To change this situation I believe the EU needs two things.
By "we" I don't just mean the EU institutions. I also mean
- Europe's political parties,
- Civil society
- Government at every level: national, regional and local.
We have to do the communication job together.
By communication I don't mean propaganda. I mean:
- A real dialogue between the people and the policy-makers in Europe.
- and an informed debate about what the EU should and should not be doing.
There has to be a national debate within each country – but we also need a trans-national debate between the peoples of our 27 countries. In the media, on the internet and in physical meeting places across the continent.
You can't run a Union of 27 and more countries using machinery designed for a Community of six. We need a simpler and more efficient way of taking our collective decisions.
Our institutions need to be made more transparent and more democratic.
We need a single voice for foreign policy so that Europe can act effectively on the world stage.
That’s why, in October 2004, EU leaders signed a new “Constitutional” Treaty for the European Union. However:
- Should the Constitution be shortened?
- Should it be amended made to please the French and Dutch?
- Should it simply be abandoned and forgotten?
Consensus among 27 governments will not be easy to reach.
A recent cartoon in a European newspaper sums it up rather neatly in two pictures.
First, 1957. Six prime ministers at a table. "Coffee everyone?" asks the drinks lady. "Yes please!" is the unanimous answer.
Second picture: 2007. Twenty-seven prime ministers around a huge table. What do they want to drink? "Tea! Cappuccino! Hot chocolate! Latte! Espresso! Vodka!"... You get the picture.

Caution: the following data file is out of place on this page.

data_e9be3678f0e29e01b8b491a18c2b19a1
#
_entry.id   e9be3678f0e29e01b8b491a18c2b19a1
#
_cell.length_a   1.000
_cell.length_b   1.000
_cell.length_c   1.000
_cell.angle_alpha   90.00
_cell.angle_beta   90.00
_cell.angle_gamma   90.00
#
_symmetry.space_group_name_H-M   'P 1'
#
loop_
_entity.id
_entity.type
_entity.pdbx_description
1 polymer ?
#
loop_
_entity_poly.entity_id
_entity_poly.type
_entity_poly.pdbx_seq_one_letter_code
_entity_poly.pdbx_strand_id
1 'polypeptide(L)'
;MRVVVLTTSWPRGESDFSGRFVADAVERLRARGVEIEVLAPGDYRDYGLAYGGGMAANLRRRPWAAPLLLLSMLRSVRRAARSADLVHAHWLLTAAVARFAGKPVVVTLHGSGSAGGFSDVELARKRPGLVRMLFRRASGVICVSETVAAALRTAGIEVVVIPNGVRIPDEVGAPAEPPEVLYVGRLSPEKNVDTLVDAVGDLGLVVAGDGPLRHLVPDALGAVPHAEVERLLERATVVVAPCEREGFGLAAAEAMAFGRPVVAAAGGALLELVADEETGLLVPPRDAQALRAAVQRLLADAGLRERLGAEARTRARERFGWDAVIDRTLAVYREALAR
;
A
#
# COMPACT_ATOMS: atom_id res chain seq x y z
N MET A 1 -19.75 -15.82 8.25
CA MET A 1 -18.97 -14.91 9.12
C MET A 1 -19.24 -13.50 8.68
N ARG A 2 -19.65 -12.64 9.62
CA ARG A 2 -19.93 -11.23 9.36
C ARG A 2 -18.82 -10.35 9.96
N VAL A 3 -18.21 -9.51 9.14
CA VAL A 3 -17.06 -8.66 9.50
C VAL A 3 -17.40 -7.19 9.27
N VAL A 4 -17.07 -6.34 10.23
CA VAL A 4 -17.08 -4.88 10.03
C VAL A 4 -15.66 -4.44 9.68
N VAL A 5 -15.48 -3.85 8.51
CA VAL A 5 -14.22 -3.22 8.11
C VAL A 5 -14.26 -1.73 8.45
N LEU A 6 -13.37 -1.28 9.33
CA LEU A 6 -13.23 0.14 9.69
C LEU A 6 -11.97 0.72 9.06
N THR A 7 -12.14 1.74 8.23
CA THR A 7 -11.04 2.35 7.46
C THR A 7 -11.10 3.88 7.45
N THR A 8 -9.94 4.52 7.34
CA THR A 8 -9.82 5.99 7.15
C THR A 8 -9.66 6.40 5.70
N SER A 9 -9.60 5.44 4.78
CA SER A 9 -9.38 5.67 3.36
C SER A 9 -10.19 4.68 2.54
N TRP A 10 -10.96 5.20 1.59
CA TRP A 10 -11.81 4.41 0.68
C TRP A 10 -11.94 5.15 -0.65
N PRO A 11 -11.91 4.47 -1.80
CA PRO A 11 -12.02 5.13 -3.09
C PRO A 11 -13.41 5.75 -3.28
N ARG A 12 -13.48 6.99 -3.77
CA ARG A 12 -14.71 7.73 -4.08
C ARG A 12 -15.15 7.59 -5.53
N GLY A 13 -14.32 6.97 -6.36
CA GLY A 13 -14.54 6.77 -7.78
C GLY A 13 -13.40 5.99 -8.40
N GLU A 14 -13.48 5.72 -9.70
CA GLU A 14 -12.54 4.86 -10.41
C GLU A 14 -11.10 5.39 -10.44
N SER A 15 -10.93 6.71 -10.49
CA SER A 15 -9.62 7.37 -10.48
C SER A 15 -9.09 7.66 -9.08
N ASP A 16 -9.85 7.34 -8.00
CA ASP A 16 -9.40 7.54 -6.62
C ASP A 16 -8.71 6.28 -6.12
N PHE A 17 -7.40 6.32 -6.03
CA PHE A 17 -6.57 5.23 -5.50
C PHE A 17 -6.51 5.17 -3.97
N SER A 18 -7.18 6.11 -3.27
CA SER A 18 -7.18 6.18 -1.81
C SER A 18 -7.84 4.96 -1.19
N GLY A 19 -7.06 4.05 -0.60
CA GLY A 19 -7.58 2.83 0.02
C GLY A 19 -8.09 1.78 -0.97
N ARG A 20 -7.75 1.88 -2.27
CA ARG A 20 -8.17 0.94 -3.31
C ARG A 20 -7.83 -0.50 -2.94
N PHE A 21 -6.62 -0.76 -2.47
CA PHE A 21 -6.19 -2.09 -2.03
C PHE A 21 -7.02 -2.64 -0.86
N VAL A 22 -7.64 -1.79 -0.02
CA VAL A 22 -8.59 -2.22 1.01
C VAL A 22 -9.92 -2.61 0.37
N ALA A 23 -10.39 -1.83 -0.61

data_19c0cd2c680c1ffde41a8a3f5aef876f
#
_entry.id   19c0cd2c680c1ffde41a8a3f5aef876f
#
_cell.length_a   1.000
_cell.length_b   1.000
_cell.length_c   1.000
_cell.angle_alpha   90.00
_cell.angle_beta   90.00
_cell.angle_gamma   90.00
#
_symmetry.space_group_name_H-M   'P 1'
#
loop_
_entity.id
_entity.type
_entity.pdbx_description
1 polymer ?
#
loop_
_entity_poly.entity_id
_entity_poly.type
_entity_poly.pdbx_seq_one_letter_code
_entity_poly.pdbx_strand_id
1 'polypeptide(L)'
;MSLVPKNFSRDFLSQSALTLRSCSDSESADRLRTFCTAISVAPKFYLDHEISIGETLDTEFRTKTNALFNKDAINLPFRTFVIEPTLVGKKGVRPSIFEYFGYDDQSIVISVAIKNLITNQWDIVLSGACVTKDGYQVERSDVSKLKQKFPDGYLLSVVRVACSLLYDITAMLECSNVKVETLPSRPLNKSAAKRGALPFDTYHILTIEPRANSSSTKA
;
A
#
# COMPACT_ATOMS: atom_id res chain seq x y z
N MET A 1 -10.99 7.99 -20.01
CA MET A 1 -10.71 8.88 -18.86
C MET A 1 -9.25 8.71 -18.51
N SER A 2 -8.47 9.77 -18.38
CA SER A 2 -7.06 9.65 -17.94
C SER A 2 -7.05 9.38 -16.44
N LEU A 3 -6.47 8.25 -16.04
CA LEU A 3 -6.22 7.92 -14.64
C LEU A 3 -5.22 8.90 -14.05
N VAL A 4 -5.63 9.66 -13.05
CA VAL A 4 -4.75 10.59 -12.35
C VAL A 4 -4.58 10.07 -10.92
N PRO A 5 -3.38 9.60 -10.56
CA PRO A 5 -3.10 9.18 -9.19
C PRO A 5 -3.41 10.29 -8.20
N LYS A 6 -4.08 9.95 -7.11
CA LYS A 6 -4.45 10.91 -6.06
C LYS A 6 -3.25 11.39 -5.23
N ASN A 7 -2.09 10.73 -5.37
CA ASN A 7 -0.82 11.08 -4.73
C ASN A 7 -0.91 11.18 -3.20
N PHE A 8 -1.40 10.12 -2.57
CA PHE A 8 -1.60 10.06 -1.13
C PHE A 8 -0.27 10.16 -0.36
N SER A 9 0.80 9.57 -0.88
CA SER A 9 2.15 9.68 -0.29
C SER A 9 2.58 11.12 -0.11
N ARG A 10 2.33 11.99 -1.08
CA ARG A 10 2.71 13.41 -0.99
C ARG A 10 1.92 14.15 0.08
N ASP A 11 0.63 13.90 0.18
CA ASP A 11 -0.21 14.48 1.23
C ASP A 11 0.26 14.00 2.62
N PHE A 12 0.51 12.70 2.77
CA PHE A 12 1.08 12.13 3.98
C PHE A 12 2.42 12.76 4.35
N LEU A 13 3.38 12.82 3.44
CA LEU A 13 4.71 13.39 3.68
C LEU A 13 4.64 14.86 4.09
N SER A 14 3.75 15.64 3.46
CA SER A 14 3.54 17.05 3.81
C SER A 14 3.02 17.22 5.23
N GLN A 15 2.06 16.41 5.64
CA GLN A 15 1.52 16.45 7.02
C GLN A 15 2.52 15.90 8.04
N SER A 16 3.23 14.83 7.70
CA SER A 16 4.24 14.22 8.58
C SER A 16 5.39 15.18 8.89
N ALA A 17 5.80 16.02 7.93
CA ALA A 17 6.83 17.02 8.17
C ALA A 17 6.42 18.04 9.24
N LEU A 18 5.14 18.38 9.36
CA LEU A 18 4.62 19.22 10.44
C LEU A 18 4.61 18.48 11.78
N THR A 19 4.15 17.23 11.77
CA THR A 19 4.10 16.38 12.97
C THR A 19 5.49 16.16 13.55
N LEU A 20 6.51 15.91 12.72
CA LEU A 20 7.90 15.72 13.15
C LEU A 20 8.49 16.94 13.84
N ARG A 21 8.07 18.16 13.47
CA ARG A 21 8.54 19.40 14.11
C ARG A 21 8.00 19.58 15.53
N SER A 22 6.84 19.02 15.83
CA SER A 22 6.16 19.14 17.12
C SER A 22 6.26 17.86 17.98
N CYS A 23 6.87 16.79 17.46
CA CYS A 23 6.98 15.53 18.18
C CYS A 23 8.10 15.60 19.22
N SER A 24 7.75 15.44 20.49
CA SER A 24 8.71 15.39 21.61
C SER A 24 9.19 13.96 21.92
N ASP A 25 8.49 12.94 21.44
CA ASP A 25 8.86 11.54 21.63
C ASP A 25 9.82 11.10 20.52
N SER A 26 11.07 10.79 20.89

However, at the EU's 50th birthday celebrations in Berlin last month, EU leaders issued a two-page Declaration stating their intention of resolving this issue before the European Parliament elections in 2009.
I sincerely hope the settlement will not be reached by the old methods of diplomacy behind closed doors. The EU belongs to its citizens and its future ought to be debated and decided openly and democratically.
In an opera, you can't have the divas do all the singing. You also need to hear the chorus. In the symphonic work we call "European integration", the chorus of ordinary citizens needs to be heard. Indeed, the work will succeed only if they help write the score.
Ladies and gentlemen,
So far I have focused on Europe's internal affairs.
But what about our relations with the rest of the world? In particular, what about our relations with America?
What should the EU and the US be doing together over the next 50 years?
That' is my second question for today.
First, in economic terms, I think it's obvious that Europe and America are vitally important for each other.
Trade and investment between us amounts to trillions of dollars a year and sustain millions of jobs on both sides of the Atlantic.
In two days' time, an EU-US summit will begin here in Washington. American and European leaders will be discussing how to achieve closer convergence between our economies.
We shall be trying to remove some of the many barriers between us that hinder investment. Things like different accounting systems, divergent technical standards, differences in the way we protect intellectual property rights.
The OECD has estimated that – if we can do this – the per capita GDP on both sides of the Atlantic could increase by 3.5%.
The EU and US are not only economically interdependent: global challenges make us politically interdependent too. We are natural allies. What we have in common is far more important than our occasional disagreements.
John F. Kennedy, in his famous speech in Philadelphia on Independence Day 1962, looked forward to a time when the US and Europe as equal partners in the world would be able to issue a "Declaration of Interdependence".
Surely the time for that declaration has come. It is time to recognize our joint responsibility to work together to resolve global issues.
1. Global development
The EU is proud to be the world’s biggest donor of official development aid: but we would love to see the US contending with us for that title.
Aid is vital to the developing world: but so is trade. I believe one of the priorities for EU-US cooperation over the next few months should be to save the Doha agenda.
Together the EU and US must work to ensure that world trade benefits the world’s poorest countries.